Show It Again, Sam

Norman Rockwell couldn’t have done it better. In fact were he still alive, I would have thought it was a Rockwell painting I was looking at.

To what am I referring? The picture of Sully, Bush 41’s service dog, lying in front of his casket. Not only should we have dogs like that, we should have what dogs like that have inside them–love and loyalty. President Bush had that him in. Would that someone would revive the goal of a kinder, gentler nation. Imagine someone of that stature hand-writing thank you notes to thousands of people he didn’t know who had taken the time to write to him. Hard to imagine, isn’t it?

I didn’t vote for any of the Bushs,  though I thought 41 was one of the most qualified men in our history to hold the office. I had a unique relationship with the father and two of his sons. Briefly, my son went to school with 41’s grandson and played with him on the school’s baseball and football teams. I was coming out of a meeting at a hotel in Ft. Lauderdale as he was doing the same. He was moving like the cartoon of Dashing Dan the logo those who’ve ever ridden the Long Island Railroad will remember. I deferentially called to him–and he stopped. I told him what I just told you and asked for an autograph. He complied but I didn’t have what with he could give it to me. He was irritated but, you know, he waited and told someone to get a pen and paper.  It is framed on my wall.

His “Points of Light” initiative was a wonderful idea. It should have been retained as a part of future Presidents’ efforts at thanking people who don’t necessarily give much of anything but themselves to projects of worth for others in need. I hate to make the link, but it brings to mind the AT&T commercials that said, “Reach out and touch someone.”

Lincoln had it too. Did you know that he held open houses so that the average Joe and Jane could come in for five or ten minutes and tell the President of the United States what was on their minds? Can you imagine that today?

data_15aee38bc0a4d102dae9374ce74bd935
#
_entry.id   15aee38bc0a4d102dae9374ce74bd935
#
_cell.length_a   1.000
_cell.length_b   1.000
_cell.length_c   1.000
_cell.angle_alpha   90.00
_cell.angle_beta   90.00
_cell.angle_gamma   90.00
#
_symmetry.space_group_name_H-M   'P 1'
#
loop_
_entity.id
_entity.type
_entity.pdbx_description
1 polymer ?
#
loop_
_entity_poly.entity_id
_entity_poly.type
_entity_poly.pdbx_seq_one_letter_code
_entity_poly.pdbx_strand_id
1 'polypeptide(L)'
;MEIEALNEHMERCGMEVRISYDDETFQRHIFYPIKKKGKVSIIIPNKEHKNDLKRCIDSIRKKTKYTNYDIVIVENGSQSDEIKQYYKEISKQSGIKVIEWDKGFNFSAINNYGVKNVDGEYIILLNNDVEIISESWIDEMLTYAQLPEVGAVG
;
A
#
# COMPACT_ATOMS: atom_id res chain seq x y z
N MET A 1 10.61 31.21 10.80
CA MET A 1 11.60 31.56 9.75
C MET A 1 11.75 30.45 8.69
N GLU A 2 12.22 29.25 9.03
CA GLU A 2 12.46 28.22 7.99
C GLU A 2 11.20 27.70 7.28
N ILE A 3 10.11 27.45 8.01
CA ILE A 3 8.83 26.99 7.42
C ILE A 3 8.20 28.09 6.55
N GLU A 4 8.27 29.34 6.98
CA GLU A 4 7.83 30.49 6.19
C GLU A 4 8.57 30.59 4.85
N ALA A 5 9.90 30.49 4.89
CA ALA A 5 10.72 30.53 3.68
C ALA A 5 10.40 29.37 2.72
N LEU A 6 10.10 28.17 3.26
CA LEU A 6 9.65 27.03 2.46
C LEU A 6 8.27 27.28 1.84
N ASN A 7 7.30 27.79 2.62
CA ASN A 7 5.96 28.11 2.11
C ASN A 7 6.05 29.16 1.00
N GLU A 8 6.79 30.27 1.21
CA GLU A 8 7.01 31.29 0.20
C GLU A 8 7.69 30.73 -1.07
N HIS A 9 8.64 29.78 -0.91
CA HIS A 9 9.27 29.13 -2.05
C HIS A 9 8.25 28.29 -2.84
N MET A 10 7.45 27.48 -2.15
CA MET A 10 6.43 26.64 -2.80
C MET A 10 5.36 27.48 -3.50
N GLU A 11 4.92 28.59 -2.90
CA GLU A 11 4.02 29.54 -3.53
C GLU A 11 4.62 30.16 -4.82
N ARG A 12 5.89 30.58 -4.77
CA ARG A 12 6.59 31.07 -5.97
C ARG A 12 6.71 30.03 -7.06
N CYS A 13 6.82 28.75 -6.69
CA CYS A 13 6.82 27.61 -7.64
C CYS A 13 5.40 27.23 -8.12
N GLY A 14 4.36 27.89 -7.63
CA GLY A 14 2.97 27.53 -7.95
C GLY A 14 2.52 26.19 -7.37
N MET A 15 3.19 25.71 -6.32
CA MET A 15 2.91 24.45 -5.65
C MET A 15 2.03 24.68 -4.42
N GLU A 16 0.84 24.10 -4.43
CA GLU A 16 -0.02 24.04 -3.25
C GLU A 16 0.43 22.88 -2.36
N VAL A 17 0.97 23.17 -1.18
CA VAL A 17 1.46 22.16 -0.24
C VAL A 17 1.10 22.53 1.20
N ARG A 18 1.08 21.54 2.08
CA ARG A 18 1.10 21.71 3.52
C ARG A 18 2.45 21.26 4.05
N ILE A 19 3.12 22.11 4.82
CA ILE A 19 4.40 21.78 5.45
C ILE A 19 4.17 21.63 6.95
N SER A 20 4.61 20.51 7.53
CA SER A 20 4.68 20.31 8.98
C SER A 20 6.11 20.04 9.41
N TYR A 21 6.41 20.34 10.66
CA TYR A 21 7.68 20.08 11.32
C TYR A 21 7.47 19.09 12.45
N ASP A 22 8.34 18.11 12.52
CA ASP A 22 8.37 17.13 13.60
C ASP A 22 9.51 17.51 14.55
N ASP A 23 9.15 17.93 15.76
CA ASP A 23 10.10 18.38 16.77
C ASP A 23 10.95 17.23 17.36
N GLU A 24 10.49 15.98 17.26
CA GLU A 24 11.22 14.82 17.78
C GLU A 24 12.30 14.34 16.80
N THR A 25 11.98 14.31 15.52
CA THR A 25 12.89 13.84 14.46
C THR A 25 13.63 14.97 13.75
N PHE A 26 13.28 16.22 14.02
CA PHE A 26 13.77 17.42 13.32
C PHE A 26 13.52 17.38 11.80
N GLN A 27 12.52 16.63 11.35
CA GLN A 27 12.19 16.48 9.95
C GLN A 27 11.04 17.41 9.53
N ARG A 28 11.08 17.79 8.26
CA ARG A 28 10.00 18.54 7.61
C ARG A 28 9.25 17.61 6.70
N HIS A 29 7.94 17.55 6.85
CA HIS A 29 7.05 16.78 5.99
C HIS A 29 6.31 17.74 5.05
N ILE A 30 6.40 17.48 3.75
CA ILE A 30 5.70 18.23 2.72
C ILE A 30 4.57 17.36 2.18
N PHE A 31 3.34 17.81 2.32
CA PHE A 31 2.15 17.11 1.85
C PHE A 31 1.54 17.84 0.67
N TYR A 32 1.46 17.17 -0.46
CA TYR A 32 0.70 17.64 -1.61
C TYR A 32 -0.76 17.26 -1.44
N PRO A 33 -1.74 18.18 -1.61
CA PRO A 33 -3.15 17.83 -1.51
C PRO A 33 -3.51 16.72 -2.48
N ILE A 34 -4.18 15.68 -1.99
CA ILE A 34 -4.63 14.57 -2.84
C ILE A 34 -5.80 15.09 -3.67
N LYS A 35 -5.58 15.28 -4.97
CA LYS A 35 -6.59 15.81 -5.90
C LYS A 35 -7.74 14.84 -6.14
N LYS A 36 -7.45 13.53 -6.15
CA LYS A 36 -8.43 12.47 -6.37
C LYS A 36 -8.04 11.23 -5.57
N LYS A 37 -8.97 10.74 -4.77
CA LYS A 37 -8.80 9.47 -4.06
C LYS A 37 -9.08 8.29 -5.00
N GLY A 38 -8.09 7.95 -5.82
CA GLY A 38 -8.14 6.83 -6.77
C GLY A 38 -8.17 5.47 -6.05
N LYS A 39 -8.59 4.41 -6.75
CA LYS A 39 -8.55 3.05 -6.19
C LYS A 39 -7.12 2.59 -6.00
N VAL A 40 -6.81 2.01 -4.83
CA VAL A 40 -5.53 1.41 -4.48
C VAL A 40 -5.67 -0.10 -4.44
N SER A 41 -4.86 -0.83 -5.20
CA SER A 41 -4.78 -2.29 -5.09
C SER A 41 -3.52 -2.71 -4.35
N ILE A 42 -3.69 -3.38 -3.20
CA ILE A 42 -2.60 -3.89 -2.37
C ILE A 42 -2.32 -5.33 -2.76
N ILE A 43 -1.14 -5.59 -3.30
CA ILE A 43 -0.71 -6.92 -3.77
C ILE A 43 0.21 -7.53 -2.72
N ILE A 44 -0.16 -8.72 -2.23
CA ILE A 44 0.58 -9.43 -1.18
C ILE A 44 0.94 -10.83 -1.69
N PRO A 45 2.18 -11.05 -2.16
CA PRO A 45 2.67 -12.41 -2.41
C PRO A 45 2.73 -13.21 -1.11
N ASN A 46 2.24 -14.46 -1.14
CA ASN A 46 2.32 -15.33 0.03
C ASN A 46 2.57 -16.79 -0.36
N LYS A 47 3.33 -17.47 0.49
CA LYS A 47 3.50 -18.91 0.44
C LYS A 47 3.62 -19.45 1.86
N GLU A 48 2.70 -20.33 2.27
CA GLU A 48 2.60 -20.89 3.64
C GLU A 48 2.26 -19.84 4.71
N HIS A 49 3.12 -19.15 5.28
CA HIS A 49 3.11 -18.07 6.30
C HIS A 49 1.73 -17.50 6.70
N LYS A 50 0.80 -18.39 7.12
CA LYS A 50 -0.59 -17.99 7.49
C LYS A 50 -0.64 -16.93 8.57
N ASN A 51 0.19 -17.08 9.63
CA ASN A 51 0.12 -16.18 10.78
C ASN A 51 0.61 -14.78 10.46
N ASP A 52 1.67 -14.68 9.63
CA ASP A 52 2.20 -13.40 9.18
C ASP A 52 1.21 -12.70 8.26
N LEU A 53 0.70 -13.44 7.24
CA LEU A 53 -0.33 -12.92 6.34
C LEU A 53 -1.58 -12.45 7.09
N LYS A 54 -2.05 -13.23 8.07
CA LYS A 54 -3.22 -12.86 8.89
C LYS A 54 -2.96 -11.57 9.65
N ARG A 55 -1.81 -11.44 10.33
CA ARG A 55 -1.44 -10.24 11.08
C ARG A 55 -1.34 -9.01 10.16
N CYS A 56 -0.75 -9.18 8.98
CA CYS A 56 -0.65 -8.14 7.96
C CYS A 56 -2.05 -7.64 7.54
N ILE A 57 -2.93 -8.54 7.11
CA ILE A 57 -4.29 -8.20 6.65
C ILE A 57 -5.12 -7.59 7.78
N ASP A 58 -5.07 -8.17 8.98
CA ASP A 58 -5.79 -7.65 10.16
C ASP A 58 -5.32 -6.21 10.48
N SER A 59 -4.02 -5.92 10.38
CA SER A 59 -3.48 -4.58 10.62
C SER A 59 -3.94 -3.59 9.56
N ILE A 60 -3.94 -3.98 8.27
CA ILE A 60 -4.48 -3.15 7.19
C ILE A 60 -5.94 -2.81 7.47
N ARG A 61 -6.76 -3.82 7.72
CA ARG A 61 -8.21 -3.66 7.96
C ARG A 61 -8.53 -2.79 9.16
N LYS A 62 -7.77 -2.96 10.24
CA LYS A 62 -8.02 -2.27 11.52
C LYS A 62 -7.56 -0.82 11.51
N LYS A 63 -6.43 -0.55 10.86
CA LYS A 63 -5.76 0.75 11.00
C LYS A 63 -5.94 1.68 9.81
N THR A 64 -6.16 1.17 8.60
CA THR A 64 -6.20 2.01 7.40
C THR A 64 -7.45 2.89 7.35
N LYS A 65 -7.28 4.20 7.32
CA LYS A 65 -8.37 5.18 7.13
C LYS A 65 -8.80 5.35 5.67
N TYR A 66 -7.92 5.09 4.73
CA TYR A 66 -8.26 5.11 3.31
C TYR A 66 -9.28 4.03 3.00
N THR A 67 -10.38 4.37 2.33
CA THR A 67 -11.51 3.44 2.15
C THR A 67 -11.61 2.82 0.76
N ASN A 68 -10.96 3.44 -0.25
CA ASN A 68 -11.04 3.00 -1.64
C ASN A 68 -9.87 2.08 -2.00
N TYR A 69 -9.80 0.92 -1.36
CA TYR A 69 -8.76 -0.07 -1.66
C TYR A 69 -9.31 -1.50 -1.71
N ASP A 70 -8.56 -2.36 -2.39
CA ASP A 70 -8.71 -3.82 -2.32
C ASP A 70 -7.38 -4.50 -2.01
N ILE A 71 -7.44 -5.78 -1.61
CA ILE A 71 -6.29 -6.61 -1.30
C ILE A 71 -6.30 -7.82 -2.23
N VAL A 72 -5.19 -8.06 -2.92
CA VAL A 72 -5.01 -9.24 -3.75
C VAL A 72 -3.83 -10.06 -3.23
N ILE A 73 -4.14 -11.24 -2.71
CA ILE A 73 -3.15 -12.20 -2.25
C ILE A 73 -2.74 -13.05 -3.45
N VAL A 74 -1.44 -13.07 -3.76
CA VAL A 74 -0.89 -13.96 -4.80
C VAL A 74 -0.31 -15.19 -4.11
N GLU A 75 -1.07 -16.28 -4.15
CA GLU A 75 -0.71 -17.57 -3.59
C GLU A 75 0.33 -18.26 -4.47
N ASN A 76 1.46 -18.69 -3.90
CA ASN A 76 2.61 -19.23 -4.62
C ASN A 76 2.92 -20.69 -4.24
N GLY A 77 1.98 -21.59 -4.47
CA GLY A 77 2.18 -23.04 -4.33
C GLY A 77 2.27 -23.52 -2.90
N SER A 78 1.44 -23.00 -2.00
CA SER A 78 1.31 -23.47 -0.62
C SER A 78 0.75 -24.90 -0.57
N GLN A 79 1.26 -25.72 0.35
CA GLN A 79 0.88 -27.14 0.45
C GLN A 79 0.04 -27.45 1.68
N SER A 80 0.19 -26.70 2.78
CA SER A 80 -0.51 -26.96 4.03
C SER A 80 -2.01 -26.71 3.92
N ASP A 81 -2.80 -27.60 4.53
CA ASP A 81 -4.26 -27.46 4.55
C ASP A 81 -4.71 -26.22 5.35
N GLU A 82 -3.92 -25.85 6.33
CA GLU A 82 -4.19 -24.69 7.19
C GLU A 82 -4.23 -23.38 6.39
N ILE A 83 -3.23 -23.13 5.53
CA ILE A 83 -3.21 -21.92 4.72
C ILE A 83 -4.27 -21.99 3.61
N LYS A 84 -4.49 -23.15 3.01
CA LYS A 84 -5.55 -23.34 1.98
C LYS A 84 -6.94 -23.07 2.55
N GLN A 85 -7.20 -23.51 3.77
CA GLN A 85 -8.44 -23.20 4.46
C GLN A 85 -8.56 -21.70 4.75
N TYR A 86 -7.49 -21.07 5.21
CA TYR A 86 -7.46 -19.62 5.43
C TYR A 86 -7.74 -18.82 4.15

When JEB was governor of Florida there were several times that he appeared at his son’s games when I was doing the same. Often as not it was him, me, and his protective detail. While I wouldn’t say we were “buds”–JEB is not a socially outgoing person–he showed enough of himself to me to show that his dad had taught him well. One time I even got a hand-written thank you note from him!

In my capacity as liaison to the Secret Service for my organization the night the other President Bush spoke at our annual meeting, I was responsible for his placement and keeping him company if you will for the few minutes before he went on. It was just long enough to know that good stuff from the old man had seeped into him as well.

And then it happened, the person who was to introduce him picked the wrong time to go to the men’s room. The president’s schedule waits for no one. I whispered to my boss, “What do I do?” And came one of a few “15 minutes of fame” I was privileged to have in my career. She said, “INTRODUCE HIM!” So I did, on television, no less. But how? I had no script so I mimicked the Sergeant of Arms of the House of Representatives when he introduces the President to a joint session. “Ladies and Gentlemen…the president of the United States!” You don’t have to say his name by the way. Everyone knows who he is. As he bounded onto the stage, and I fled, he gave me a little wink.

The other day I heard a commentator who worked for Bush 41 say something to this effect. “During President Bush’s time, the fights were staged so the public would think it was hard to do the business of the nation. When the lights went out, cordiality reigned and everyone had dinner and drinks together. Today the cordiality is staged and the fights are the norm, she said. Many others commented that during the funeral it was virtually impossible not to compare what was being said about the deceased president in the church and what was being said outside America’s churches about the living one.

So Sully, who goes on to his next assignment, can rest easy that he made life easier for someone who himself was dedicated to making life easier for his fellow Americans. His picture should be the memorial we remember. It can faithfully nudge us toward a kinder, gentler nation. And it would seem that sometimes the good don’t die young.–at least from my perspective.

Today it is a reflective Bill Gralnick who writes most every Sunday in this space. His writings on a myriad of subjects can be found on his website:

A compendium of his writings can be found in his two books. Mirth, Wind, and Ire and More Mirth, Wind, and Ire, $2.99 each at and They are also available on Amazon and Nook.

Each book is made up of essays on the contemporary political and social scene with a little humor thrown in. The first ends with musing on why this great nation keeps repeating its social and political mistakes decade after decade. The second ends with a “how to” for local individuals or groups who want to raise a little Cain in their home communities and get something done.

Read! It’s good for both of us.

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